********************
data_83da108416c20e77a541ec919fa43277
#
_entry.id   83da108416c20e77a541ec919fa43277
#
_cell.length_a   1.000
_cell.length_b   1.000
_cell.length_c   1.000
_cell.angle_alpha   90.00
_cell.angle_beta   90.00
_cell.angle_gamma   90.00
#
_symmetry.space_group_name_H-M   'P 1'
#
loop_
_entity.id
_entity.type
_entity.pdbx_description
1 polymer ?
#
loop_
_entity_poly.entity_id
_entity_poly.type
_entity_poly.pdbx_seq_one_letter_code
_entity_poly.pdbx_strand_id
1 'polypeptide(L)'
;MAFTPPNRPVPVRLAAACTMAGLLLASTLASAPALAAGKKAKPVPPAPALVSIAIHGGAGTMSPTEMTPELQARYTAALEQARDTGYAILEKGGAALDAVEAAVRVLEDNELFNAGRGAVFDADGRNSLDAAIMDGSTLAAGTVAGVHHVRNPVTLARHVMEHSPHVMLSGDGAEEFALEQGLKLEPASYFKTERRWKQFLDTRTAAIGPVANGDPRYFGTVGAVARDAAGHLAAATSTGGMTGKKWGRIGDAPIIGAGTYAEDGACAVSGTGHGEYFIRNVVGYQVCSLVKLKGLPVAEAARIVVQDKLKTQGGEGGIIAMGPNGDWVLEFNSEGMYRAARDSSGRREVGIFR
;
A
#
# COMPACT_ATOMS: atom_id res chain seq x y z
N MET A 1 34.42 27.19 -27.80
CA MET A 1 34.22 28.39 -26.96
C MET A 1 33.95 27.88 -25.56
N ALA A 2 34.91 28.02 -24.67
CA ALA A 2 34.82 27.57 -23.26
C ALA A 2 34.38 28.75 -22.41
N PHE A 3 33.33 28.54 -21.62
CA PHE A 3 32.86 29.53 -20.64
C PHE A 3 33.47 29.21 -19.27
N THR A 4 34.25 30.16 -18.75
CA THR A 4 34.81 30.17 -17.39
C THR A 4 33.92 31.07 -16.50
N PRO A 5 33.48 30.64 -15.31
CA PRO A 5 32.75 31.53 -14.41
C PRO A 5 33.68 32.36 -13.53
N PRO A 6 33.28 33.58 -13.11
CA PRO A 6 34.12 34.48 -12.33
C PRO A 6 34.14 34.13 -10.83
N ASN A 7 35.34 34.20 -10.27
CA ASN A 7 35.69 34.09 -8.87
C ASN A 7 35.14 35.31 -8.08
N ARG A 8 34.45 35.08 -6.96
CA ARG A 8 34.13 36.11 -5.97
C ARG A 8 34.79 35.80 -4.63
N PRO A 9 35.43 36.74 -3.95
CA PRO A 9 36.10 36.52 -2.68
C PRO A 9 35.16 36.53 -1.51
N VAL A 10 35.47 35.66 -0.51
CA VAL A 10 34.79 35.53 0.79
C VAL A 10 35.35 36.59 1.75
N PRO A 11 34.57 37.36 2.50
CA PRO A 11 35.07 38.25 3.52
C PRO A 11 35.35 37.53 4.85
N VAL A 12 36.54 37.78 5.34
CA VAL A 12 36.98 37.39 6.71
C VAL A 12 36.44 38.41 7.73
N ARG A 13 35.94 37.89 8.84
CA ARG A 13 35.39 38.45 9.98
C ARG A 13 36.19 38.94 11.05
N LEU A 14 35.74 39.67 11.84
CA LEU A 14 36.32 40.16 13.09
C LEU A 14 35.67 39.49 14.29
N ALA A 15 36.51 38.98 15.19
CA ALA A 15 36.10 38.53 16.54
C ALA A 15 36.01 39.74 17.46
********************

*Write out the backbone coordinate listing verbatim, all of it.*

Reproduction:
data_83da108416c20e77a541ec919fa43277
#
_entry.id   83da108416c20e77a541ec919fa43277
#
_cell.length_a   1.000
_cell.length_b   1.000
_cell.length_c   1.000
_cell.angle_alpha   90.00
_cell.angle_beta   90.00
_cell.angle_gamma   90.00
#
_symmetry.space_group_name_H-M   'P 1'
#
loop_
_entity.id
_entity.type
_entity.pdbx_description
1 polymer ?
#
loop_
_entity_poly.entity_id
_entity_poly.type
_entity_poly.pdbx_seq_one_letter_code
_entity_poly.pdbx_strand_id
1 'polypeptide(L)'
;MAFTPPNRPVPVRLAAACTMAGLLLASTLASAPALAAGKKAKPVPPAPALVSIAIHGGAGTMSPTEMTPELQARYTAALEQARDTGYAILEKGGAALDAVEAAVRVLEDNELFNAGRGAVFDADGRNSLDAAIMDGSTLAAGTVAGVHHVRNPVTLARHVMEHSPHVMLSGDGAEEFALEQGLKLEPASYFKTERRWKQFLDTRTAAIGPVANGDPRYFGTVGAVARDAAGHLAAATSTGGMTGKKWGRIGDAPIIGAGTYAEDGACAVSGTGHGEYFIRNVVGYQVCSLVKLKGLPVAEAARIVVQDKLKTQGGEGGIIAMGPNGDWVLEFNSEGMYRAARDSSGRREVGIFR
;
A
#
# COMPACT_ATOMS: atom_id res chain seq x y z
N MET A 1 34.42 27.19 -27.80
CA MET A 1 34.22 28.39 -26.96
C MET A 1 33.95 27.88 -25.56
N ALA A 2 34.91 28.02 -24.67
CA ALA A 2 34.82 27.57 -23.26
C ALA A 2 34.38 28.75 -22.41
N PHE A 3 33.33 28.54 -21.62
CA PHE A 3 32.86 29.53 -20.64
C PHE A 3 33.47 29.21 -19.27
N THR A 4 34.25 30.16 -18.75
CA THR A 4 34.81 30.17 -17.39
C THR A 4 33.92 31.07 -16.50
N PRO A 5 33.48 30.64 -15.31
CA PRO A 5 32.75 31.53 -14.41
C PRO A 5 33.68 32.36 -13.53
N PRO A 6 33.28 33.58 -13.11
CA PRO A 6 34.12 34.48 -12.33
C PRO A 6 34.14 34.13 -10.83
N ASN A 7 35.34 34.20 -10.27
CA ASN A 7 35.69 34.09 -8.87
C ASN A 7 35.14 35.31 -8.08
N ARG A 8 34.45 35.08 -6.96
CA ARG A 8 34.13 36.11 -5.97
C ARG A 8 34.79 35.80 -4.63
N PRO A 9 35.43 36.74 -3.95
CA PRO A 9 36.10 36.52 -2.68
C PRO A 9 35.16 36.53 -1.51
N VAL A 10 35.47 35.66 -0.51
CA VAL A 10 34.79 35.53 0.79
C VAL A 10 35.35 36.59 1.75
N PRO A 11 34.57 37.36 2.50
CA PRO A 11 35.07 38.25 3.52
C PRO A 11 35.35 37.53 4.85
N VAL A 12 36.54 37.78 5.34
CA VAL A 12 36.98 37.39 6.71
C VAL A 12 36.44 38.41 7.73
N ARG A 13 35.94 37.89 8.84
CA ARG A 13 35.39 38.45 9.98
C ARG A 13 36.19 38.94 11.05
N LEU A 14 35.74 39.67 11.84
CA LEU A 14 36.32 40.16 13.09
C LEU A 14 35.67 39.49 14.29
N ALA A 15 36.51 38.98 15.19
CA ALA A 15 36.10 38.53 16.54
C ALA A 15 36.01 39.74 17.46